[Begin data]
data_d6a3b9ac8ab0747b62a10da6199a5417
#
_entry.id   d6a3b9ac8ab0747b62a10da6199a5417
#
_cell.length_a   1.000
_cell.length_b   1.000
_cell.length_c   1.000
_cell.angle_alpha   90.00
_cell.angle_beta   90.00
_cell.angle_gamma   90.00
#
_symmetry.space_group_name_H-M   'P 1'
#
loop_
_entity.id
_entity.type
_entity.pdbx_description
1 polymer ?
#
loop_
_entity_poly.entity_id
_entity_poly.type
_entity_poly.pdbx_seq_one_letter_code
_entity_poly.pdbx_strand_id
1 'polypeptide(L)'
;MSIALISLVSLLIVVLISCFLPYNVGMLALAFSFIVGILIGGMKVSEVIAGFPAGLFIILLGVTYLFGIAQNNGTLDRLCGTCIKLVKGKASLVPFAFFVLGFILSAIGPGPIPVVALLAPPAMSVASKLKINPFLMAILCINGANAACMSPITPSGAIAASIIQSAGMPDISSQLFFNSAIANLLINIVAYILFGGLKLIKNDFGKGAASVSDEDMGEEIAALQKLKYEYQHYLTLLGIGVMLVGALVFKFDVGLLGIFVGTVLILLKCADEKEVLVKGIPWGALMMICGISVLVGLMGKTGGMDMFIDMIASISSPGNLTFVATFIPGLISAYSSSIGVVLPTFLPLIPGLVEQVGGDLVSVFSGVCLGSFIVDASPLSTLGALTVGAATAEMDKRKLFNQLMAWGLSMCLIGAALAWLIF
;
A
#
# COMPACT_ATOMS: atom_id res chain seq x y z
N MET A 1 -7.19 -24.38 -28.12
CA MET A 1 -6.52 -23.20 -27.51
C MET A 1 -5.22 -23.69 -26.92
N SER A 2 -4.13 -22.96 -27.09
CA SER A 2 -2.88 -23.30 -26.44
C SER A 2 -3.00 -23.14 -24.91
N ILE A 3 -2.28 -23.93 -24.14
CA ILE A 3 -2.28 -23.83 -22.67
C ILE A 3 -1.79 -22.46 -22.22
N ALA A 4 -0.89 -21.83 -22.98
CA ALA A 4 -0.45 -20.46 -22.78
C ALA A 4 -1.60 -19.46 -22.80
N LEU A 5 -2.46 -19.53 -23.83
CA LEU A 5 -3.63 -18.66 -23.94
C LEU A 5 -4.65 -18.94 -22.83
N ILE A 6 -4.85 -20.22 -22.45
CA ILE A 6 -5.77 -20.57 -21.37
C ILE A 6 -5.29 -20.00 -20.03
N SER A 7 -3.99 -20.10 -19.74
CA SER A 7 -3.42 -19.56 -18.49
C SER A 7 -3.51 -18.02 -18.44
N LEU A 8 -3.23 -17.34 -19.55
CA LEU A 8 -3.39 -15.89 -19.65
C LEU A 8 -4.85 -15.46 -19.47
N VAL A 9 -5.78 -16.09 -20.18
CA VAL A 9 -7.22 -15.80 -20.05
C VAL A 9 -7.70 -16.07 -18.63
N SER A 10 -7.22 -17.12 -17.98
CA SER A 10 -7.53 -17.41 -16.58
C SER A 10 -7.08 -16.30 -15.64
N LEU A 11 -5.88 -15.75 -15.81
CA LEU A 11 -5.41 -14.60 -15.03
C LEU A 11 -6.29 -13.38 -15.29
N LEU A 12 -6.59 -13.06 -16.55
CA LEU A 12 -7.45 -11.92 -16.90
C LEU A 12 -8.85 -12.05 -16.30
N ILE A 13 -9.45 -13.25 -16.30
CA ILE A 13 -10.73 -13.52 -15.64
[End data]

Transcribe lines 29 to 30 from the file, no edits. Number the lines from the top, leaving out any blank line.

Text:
#
# COMPACT_ATOMS: atom_id res chain seq x y z